Following, we concentrate on the results on the independent set since this set was not used to design the proposed method and thus it allows for an unbiased analysis. A recent study by Nielsen and colleagues reveals several miR targeting determinants [32]. They concern patterns outside of the seed and include presence of adenosine opposite miR base 1 and of adenosine or uridine opposite miR base 9. We applied both of these determinants on the set of 39 duplexes, and found 10 matches, i.e., 10 duplexes satisfy both of the determinants. All of these 10 duplexes were correctly predicted by HuMiTar, while 8 were predicted by TargetScanS, 6 by PicTar, 5 by NBmiRTar, and none by DIANA-MicroT. When considering 13 out of 39 cases for which the adenosine or uridine was opposite miR base 9, all of them were correctly classified by HuMiTar, and 10, 8, 6, and 0 by TargerScanS, PicTar, NBmiRTar, and DIANA-MicroT, respectively. Finally, for 19 duplexes in which the adenosine was opposite miR base 1, 16 of them were found by HuMiTar, 12 by TargerScanS, 10 by PicTar, 7 by NBmiRTar, and none by DIANA-MicroT. This provides an independent validation of the improvements provided by the HuMiTar, which uses scoring function that considers base-pairing outside of the seed, in contrast to the traditional methods that are based on the base-pairing rules only in the seed region.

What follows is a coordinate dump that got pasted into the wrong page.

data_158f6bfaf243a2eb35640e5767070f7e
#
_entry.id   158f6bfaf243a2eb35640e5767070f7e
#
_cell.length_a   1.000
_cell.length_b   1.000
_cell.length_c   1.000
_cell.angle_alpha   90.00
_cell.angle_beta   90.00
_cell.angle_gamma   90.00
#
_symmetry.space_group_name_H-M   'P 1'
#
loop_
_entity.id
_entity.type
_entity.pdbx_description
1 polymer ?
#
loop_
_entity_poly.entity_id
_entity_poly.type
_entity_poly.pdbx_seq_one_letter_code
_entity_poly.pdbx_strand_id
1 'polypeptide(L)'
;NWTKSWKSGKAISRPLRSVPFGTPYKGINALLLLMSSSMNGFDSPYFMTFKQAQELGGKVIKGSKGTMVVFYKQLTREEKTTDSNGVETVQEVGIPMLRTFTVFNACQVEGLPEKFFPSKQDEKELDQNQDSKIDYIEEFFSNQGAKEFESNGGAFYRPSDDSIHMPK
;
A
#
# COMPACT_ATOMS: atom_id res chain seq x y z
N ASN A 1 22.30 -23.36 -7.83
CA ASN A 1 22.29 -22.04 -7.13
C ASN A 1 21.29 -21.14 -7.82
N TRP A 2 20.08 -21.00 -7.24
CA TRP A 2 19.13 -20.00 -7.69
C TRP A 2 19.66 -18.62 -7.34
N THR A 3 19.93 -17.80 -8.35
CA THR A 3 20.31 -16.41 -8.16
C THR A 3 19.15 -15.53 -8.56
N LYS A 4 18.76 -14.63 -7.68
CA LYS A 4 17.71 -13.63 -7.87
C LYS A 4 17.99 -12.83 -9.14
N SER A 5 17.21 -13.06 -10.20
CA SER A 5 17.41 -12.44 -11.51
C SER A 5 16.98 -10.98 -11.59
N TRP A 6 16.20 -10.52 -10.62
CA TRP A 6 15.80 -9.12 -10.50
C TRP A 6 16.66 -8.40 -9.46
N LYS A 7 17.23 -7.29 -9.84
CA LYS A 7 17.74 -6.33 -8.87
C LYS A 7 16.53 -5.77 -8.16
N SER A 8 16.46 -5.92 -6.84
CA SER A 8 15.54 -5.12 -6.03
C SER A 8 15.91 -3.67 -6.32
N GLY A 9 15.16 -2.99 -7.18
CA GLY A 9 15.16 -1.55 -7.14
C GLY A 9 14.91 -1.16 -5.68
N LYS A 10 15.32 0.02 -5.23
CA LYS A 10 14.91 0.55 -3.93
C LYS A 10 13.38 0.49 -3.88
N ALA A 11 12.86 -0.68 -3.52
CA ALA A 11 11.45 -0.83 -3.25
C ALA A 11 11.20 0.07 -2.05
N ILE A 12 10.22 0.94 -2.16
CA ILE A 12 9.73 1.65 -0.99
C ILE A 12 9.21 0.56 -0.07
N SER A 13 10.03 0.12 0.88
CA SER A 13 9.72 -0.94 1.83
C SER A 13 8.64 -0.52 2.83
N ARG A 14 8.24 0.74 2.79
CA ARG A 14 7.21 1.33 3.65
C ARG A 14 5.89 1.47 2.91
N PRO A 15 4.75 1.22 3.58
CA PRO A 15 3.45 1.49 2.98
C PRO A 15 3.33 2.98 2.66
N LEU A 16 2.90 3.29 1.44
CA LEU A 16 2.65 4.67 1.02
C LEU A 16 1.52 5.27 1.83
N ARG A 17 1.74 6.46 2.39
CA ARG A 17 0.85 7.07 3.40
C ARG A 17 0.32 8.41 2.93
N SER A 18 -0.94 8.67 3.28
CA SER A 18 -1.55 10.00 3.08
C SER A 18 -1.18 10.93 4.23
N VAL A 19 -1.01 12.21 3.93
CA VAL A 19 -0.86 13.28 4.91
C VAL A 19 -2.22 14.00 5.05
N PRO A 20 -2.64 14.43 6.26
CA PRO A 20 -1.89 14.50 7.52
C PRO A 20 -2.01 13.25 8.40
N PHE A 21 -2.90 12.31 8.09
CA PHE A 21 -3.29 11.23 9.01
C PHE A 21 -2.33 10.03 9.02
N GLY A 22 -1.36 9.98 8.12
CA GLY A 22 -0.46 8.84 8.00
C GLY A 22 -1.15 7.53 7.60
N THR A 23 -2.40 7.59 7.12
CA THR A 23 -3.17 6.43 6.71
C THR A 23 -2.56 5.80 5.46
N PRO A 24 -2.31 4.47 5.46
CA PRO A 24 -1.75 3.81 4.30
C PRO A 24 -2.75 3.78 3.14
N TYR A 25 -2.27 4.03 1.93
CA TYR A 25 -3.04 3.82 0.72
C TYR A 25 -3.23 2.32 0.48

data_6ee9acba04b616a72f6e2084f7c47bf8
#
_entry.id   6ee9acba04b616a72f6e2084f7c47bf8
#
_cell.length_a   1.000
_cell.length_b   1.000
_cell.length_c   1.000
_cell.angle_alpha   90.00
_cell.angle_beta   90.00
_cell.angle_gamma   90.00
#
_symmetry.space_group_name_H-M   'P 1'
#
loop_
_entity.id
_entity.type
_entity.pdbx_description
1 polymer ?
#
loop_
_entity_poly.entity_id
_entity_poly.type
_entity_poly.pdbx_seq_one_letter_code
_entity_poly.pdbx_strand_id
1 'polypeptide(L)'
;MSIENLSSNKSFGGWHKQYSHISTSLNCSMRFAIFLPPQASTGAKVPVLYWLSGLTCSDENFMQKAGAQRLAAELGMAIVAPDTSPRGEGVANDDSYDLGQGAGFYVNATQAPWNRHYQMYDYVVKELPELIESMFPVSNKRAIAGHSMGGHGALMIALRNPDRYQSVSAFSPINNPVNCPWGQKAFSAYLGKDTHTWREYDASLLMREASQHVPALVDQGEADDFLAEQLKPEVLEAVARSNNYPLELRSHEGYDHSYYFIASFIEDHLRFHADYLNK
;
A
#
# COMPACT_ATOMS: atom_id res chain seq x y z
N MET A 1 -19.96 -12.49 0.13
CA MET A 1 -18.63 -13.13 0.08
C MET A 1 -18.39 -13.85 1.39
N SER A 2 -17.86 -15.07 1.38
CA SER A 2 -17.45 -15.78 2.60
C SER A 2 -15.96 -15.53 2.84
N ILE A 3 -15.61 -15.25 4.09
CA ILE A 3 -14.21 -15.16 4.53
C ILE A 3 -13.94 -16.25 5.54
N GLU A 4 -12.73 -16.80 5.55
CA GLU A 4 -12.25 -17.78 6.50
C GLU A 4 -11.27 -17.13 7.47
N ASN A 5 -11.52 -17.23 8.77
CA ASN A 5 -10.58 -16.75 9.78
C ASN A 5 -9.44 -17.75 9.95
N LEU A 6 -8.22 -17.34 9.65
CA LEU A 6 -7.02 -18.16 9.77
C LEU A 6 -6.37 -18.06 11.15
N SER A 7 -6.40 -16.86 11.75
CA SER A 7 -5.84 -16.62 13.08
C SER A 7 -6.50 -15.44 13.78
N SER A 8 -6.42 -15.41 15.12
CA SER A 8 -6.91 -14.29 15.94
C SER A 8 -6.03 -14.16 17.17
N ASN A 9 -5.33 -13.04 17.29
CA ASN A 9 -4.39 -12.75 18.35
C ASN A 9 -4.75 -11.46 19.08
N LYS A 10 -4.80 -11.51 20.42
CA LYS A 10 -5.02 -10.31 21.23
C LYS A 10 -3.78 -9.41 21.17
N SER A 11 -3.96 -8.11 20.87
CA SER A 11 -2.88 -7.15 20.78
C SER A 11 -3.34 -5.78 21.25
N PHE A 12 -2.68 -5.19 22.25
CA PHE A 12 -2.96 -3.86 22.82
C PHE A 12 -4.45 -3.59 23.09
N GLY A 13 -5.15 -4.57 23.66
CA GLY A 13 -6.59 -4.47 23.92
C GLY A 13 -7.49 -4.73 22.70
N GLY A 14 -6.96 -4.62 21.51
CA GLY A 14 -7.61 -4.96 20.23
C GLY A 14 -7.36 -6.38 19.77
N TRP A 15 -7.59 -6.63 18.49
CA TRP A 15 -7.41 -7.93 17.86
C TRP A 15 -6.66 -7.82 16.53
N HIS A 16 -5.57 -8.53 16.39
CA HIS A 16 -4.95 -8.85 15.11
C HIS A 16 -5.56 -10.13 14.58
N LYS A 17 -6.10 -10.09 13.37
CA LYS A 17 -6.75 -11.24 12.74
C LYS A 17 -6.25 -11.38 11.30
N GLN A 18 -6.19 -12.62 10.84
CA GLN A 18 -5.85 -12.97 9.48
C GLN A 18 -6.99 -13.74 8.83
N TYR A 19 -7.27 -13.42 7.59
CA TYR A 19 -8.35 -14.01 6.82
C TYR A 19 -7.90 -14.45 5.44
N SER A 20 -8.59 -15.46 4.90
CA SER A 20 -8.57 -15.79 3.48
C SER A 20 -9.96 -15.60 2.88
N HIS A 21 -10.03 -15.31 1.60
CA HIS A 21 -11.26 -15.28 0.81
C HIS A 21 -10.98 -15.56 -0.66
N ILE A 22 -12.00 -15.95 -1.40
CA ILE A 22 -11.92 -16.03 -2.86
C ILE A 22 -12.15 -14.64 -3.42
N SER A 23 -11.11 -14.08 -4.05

Comparison of the overlap of predictions

328 human miRs were predicted on the GO set with PicTar, TargetScanS, NBmiRTar, and HuMiTar to analyze overlap between predictions of different methods. The results are summarized in Figure 2. The detailed results (including values for individual oncogenes) that compare HuMiTar with PicTar, TargetScanS, and NBmiRTar are provided in Tables 6, 7, and 8 [see Additional file 1], respectively. Since PicTar's database does not include some of the miRs considered in this test, they were excluded from the comparison with this method, which results in a lower total number of PicTar's predictions. Following we compare the predictions of HuMiTar with each of the three competing methods.